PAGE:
The equilibrium-dispersive (ED) model describes the mass balance in the chromatographic column for component i [1]:

$$ \frac{{\partial C_{i} }}{\partial t} + F\frac{{\partial q_{i} }}{\partial t} + w\frac{{\partial C_{i} }}{\partial x} = D_{\text{a}} \frac{{\partial^{2} C_{i} }}{{\partial x^{2} }}, $$

where F = (1 − ε t)/ε t is the phase ratio, ε t is the total porosity, w is the interstitial mobile phase velocity, D a is the apparent dispersion coefficient, t and x are the time and length coordinates in the column, and C and q are the local mobile and stationary phase solute concentrations, respectively. Danckwerts-type boundary conditions [1] were used at the column inlet and outlet coupled with experimentally obtained injection profiles for each injection volume. The gradient is then described by the inlet condition for the organic modifier:

$$ \varphi \left( t \right) = \left\{ \begin{gathered} \varphi _{0} {\mkern 1mu} \quad \quad \quad \quad \quad \,\,\,0 \le t < t_{{\text{p}}} \hfill \\ \varphi _{0} + \beta \left( {t - t_{p} } \right){\mkern 1mu} \quad t_{{\text{p}}} \le t < t_{{\text{p}}} + t_{{\text{g}}} \hfill \\ \varphi _{0} + \Delta \varphi \quad \quad \quad \,\,t_{{\text{p}}} + t_{{\text{g}}} \le t \hfill \\ \end{gathered} \right., $$

where φ 0 is the fraction of organic modifier in the mobile phase at the beginning of the gradient, t p is the time when the gradient reaches the column inlet, β = Δφ/t g is the slope of the gradient with Δφ being the change in modifier fraction between the beginning and end of the gradient, and t g is the duration of the gradient. In RP-LC, linear solvent strength (LSS) theory [10] can be used to modify the competitive Langmuir adsorption isotherm to incorporate the organic modifier dependence, which then becomes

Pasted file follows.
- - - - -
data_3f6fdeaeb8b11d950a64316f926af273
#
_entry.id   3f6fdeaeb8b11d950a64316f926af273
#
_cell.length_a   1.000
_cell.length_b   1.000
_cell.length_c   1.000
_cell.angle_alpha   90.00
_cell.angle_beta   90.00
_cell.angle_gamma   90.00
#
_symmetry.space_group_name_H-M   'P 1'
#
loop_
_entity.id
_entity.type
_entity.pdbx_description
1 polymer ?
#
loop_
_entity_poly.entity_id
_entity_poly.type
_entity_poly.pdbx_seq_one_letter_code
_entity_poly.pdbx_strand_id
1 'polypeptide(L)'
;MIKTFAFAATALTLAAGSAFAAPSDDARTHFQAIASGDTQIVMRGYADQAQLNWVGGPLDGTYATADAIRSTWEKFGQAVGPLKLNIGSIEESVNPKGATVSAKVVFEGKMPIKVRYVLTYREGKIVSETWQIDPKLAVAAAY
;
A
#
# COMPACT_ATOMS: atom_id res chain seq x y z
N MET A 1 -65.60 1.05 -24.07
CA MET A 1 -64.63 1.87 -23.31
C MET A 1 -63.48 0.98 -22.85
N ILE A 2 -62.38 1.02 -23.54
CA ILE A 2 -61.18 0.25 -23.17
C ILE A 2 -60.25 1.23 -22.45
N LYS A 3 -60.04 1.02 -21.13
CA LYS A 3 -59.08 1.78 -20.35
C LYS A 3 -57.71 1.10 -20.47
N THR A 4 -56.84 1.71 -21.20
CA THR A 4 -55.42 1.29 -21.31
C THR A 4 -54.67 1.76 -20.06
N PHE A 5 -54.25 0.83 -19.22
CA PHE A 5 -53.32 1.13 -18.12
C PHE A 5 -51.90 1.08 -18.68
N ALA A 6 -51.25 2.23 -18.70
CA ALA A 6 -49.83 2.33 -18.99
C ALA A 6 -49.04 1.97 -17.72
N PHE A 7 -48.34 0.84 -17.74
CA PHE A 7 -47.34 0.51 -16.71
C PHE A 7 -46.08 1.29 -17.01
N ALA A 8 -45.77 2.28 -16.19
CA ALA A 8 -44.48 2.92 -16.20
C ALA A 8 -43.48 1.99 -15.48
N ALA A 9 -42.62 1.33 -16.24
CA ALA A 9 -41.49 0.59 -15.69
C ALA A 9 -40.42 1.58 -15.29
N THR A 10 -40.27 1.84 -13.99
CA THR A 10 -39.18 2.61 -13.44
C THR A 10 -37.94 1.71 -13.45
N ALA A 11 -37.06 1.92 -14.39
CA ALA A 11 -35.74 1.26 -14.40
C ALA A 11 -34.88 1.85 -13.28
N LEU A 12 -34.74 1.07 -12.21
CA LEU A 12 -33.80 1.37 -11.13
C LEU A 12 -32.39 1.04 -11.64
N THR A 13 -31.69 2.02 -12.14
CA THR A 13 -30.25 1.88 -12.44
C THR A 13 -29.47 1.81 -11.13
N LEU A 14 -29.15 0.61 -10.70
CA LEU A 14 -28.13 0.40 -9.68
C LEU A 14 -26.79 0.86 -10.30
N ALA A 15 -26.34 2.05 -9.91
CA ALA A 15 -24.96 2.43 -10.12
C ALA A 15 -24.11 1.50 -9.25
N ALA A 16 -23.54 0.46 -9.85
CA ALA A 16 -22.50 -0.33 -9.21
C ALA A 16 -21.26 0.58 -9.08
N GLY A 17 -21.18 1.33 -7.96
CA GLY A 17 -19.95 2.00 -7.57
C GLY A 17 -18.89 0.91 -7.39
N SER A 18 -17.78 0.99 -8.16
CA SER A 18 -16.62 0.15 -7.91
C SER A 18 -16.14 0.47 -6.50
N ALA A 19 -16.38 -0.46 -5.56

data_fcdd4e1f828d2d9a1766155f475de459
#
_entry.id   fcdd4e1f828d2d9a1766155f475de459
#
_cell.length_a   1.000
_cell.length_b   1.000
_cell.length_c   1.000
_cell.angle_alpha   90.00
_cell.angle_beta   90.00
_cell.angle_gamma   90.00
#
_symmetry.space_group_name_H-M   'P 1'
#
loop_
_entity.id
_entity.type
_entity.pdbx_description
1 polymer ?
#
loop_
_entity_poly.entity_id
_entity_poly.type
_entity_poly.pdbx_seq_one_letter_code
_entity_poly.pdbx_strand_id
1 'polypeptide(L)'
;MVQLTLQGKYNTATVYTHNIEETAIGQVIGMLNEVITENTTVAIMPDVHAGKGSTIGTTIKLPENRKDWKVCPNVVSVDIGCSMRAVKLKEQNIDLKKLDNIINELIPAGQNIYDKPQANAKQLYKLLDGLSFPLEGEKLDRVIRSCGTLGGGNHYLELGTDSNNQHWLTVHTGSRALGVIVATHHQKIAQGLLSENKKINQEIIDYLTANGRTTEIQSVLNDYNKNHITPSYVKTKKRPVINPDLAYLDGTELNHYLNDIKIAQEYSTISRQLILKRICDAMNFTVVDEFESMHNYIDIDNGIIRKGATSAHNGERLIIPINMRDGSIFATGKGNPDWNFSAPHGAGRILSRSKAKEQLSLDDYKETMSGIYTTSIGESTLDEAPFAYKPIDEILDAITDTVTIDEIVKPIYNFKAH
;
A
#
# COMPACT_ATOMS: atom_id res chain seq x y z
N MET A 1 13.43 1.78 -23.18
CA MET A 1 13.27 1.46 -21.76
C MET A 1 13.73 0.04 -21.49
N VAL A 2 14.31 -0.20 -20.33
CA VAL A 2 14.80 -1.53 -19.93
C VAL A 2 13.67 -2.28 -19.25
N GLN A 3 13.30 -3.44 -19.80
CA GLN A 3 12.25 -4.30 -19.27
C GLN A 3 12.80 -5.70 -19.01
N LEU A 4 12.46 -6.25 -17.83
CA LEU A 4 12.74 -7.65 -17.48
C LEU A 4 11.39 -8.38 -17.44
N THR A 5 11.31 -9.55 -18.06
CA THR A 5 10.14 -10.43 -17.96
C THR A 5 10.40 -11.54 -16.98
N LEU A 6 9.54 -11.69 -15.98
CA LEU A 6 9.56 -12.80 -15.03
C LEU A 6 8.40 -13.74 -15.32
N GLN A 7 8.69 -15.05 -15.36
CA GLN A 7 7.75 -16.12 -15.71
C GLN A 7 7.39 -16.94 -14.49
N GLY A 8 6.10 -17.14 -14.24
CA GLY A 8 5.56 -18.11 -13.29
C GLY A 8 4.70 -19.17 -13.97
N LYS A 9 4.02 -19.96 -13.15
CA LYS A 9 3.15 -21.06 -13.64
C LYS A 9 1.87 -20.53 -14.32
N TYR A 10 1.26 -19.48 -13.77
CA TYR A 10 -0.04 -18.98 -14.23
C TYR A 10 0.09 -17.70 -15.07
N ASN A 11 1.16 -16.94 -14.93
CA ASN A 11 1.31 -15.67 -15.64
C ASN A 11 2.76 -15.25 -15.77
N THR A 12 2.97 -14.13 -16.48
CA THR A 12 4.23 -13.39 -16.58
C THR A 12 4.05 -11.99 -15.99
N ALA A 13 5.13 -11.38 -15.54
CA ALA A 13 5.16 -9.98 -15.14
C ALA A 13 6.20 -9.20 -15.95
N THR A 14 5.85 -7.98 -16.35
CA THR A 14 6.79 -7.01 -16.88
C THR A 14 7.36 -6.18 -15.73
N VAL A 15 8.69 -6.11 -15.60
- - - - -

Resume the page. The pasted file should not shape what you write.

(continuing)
$$ {q_{\text{P}} \left( {C_{\text{P}} ,C_{\text{T}} ,\varphi } \right) = \frac{{a_{\text{P}} {\text{e}}^{{ - S_{\text{a,P}} \varphi }} C_{P} }}{{1 + K_{\text{P}} {\text{e}}^{{ - S_{\text{K,P}} \varphi }} C_{\text{P}} + K_{\text{T}} {\text{e}}^{{ - S_{\text{K,T}} \varphi }} C_{\text{T}} }}}, $$

where a is the Henry constant and K the association equilibrium constant in pure water, while S is a parameter describing the organic modifier dependence. Subscript P denotes the peptide and subscript T denotes TFA.

Materials and Methods


The peptides leu-enkephalin (LeuEnk; CAS #58822-25-6) and met-enkephalin (MetEnk; CAS #58569-55-4) were used as solutes. LeuEnk (93%) was purchased from Bachem (Bubendorf, Switzerland) and MetEnk (77%) from Alfa Aesar (Karlsruhe, Germany). Trifluoroacetic acid (≥99.0%) was used as an ion-pairing reagent and purchased from SigmaAldrich (St. Louis, MO, USA). The mobile phase consisted of gradient-grade acetonitrile from VWR (Radnor, PA, USA) and water with a conductivity of 18.2 MΩ cm from a Milli-Q Plus 185 water purification system from Merck Millipore (Darmstadt, Germany).